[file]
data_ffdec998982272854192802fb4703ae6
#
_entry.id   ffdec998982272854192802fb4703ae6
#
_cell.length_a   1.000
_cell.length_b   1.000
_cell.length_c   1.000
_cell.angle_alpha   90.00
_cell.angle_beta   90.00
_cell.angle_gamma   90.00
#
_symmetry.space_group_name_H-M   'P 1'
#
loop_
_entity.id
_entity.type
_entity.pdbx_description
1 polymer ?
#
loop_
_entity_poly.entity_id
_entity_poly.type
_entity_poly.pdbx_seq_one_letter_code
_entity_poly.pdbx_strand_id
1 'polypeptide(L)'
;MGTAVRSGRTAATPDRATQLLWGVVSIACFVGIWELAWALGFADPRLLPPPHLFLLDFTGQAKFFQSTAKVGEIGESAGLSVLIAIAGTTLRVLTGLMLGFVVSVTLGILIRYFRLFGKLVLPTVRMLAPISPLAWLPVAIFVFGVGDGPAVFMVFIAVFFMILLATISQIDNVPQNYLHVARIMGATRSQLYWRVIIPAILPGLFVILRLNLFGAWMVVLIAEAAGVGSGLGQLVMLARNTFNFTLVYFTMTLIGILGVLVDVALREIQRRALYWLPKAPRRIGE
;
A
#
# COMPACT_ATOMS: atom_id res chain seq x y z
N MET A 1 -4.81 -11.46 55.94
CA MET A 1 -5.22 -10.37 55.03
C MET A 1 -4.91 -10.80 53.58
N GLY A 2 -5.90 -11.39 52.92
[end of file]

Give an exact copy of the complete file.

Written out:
data_ffdec998982272854192802fb4703ae6
#
_entry.id   ffdec998982272854192802fb4703ae6
#
_cell.length_a   1.000
_cell.length_b   1.000
_cell.length_c   1.000
_cell.angle_alpha   90.00
_cell.angle_beta   90.00
_cell.angle_gamma   90.00
#
_symmetry.space_group_name_H-M   'P 1'
#
loop_
_entity.id
_entity.type
_entity.pdbx_description
1 polymer ?
#
loop_
_entity_poly.entity_id
_entity_poly.type
_entity_poly.pdbx_seq_one_letter_code
_entity_poly.pdbx_strand_id
1 'polypeptide(L)'
;MGTAVRSGRTAATPDRATQLLWGVVSIACFVGIWELAWALGFADPRLLPPPHLFLLDFTGQAKFFQSTAKVGEIGESAGLSVLIAIAGTTLRVLTGLMLGFVVSVTLGILIRYFRLFGKLVLPTVRMLAPISPLAWLPVAIFVFGVGDGPAVFMVFIAVFFMILLATISQIDNVPQNYLHVARIMGATRSQLYWRVIIPAILPGLFVILRLNLFGAWMVVLIAEAAGVGSGLGQLVMLARNTFNFTLVYFTMTLIGILGVLVDVALREIQRRALYWLPKAPRRIGE
;
A
#
# COMPACT_ATOMS: atom_id res chain seq x y z
N MET A 1 -4.81 -11.46 55.94
CA MET A 1 -5.22 -10.37 55.03
C MET A 1 -4.91 -10.80 53.58
N GLY A 2 -5.90 -11.39 52.92